"It was not ideal. He's highly defended," Corvin said. "He's hiding his trauma history from her and minimizing it. He's hiding, or dodging answering questions about how vivid his ability to recall really is."

Corvin testified Tuesday that Cooper had difficulty remembering exactly why he did some of the things he confessed to police and that he was likely unaware of what he was doing when he killed his victims.

The diagnosed disorders coupled together, he said, can keep a person under stress from thinking clearly and can cause out-of-mind experiences that he or she might not remember later.

Witnesses said Cooper committed the crimes during a series of robberies, but defense attorneys pointed out he also committed to a dozen other robberies in which no one was ever harmed.

"Something different," had to happen during those five encounters to cause Cooper to feel like he were not in control of the situations, Corvin said, and Cooper reacted the only way he knew how.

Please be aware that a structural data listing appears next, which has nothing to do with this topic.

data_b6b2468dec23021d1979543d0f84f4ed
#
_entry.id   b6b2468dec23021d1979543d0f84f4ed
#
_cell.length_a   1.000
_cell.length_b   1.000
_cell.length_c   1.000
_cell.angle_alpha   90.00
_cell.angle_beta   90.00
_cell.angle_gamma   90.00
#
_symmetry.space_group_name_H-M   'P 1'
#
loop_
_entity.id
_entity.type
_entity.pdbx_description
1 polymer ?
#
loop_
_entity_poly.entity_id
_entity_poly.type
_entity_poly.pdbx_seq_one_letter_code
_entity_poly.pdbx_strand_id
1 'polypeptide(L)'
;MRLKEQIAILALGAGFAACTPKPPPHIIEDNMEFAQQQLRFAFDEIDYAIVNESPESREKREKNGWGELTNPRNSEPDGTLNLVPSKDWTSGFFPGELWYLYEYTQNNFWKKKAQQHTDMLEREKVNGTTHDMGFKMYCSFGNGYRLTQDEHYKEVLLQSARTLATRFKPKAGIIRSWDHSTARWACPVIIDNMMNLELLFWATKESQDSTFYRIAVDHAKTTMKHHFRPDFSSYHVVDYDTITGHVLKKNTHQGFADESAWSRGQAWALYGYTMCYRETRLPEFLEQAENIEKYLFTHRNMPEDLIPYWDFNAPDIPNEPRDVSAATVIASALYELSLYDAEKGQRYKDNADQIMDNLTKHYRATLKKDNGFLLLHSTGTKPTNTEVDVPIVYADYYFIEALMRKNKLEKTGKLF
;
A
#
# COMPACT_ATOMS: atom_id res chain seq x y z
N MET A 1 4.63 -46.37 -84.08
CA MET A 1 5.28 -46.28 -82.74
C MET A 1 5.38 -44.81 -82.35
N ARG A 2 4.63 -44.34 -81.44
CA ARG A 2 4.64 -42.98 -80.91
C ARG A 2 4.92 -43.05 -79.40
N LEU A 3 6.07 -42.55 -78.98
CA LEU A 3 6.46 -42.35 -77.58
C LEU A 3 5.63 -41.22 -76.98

"You don't have to be a psychiatrist to know this. If a guy is raised from three months of age being exposed to and taught violence, that is how you deal with life," he said Tuesday. "And you have the mindset that if you don’t, the guy facing you is going to react to you violently."


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  • DeathRow-IFeelYourPain-NOT Apr 1, 2010

    Mental? That's crazy(no pun intended). That's a slap in the face to truly mentally handicapped people. If this guy knows enough to wipe his own rear, he's not mental.

  • Whatever Geez Apr 1, 2010

    Psychiatrists only take your money and dope up people. I do not like them. If the man was so mental from abuse, why didn't he go after the person who created it? I get tired of the , I lived in the hood so life is all against me and I will never be anything because of it. As long as you think that way, then yes...you will never leave the hood. Quit making excuses!

  • ncguy Apr 1, 2010

    psychiatrist- they can be on either side of the equation.

    Now the state will bring there own in and he/she will dispute the findings of this guys, again on our dime.